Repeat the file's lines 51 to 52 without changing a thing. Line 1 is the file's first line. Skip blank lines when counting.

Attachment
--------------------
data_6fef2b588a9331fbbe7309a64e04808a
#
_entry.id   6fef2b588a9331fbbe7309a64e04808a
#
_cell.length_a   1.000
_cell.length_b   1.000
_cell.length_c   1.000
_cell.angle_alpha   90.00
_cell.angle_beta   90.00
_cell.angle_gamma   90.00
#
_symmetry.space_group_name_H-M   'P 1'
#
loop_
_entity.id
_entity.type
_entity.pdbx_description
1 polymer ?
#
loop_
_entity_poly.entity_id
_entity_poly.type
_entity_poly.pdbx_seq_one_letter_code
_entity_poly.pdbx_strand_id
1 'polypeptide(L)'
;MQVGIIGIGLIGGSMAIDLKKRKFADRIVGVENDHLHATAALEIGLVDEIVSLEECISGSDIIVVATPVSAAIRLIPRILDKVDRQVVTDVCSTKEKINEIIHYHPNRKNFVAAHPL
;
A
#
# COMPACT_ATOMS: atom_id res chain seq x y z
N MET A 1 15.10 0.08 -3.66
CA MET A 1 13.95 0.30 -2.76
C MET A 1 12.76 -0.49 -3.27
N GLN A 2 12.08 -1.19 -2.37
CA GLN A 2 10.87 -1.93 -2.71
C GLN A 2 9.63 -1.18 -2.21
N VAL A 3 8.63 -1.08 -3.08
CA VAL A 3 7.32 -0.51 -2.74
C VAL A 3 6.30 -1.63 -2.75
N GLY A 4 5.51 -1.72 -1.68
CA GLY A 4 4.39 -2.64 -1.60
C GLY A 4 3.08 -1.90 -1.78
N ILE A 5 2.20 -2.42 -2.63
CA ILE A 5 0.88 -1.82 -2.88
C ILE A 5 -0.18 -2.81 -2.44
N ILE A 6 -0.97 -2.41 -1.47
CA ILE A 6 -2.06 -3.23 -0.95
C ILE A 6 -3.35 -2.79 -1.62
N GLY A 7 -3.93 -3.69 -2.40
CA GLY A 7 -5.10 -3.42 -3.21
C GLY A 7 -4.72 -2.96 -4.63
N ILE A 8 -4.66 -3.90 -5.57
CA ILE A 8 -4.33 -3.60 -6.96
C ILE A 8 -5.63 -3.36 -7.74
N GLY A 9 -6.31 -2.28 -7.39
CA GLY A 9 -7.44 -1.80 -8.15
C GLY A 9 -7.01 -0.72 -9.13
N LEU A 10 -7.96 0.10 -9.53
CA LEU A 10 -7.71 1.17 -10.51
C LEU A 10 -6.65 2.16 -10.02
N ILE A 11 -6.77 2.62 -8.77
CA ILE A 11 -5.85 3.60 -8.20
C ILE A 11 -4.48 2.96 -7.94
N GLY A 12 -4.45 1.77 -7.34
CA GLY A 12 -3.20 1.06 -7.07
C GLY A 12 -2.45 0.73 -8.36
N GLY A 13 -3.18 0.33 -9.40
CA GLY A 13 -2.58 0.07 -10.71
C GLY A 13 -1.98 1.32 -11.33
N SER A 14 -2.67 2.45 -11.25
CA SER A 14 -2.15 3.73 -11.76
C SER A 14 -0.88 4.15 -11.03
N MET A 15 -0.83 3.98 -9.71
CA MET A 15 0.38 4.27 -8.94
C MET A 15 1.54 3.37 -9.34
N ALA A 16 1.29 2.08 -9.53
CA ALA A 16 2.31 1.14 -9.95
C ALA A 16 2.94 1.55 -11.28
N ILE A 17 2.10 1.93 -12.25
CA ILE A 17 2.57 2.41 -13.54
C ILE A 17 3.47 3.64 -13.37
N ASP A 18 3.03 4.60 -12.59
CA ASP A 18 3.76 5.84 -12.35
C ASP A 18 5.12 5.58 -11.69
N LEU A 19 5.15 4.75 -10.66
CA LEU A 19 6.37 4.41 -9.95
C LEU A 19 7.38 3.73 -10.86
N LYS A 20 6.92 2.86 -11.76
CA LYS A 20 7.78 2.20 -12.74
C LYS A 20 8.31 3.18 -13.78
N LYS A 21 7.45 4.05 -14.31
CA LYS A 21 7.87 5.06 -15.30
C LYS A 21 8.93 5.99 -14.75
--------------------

C GLY A 7 -4.72 -2.96 -4.63
N ILE A 8 -4.66 -3.90 -5.57